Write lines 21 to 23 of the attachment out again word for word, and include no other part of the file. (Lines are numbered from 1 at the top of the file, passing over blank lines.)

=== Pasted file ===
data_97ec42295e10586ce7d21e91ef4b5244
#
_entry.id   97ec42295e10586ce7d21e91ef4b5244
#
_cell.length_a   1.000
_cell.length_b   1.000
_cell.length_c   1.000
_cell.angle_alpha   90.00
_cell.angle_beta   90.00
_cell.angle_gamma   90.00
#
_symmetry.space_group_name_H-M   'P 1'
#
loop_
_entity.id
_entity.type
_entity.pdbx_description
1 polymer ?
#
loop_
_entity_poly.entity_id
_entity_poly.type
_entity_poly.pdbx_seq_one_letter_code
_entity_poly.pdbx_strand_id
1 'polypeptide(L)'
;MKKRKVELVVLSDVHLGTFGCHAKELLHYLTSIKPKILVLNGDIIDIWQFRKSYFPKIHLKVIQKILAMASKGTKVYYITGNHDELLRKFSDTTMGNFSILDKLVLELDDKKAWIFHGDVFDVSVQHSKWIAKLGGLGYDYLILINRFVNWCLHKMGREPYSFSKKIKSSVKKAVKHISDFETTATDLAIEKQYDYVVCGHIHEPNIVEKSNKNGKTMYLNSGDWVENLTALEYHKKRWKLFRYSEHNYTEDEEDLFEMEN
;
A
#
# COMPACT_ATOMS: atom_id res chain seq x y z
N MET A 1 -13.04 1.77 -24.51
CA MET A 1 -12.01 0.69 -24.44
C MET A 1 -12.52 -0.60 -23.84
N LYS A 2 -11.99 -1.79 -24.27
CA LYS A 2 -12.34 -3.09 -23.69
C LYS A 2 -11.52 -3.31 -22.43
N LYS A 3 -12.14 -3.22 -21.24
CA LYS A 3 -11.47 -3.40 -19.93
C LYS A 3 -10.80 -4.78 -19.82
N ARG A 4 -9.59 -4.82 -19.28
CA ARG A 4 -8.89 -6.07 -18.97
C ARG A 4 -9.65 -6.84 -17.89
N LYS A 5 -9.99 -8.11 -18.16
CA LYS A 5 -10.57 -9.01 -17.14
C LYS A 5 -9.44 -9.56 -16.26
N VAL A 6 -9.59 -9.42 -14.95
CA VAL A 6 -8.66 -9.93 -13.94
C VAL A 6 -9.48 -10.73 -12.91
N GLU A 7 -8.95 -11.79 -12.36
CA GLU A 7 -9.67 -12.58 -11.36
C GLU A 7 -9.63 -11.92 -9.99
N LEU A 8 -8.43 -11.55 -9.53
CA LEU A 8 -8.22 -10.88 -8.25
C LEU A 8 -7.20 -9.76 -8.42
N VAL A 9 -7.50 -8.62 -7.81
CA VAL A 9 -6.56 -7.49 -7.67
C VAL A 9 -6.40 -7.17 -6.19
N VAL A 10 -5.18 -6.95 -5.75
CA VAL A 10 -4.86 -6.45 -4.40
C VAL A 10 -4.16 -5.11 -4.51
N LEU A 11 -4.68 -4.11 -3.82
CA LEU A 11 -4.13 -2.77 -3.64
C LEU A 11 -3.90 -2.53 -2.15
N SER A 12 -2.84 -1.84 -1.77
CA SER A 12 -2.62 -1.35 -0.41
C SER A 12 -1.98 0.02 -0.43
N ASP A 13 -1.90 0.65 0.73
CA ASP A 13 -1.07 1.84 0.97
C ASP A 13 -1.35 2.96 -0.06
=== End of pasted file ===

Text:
_entity_poly.entity_id
_entity_poly.type
_entity_poly.pdbx_seq_one_letter_code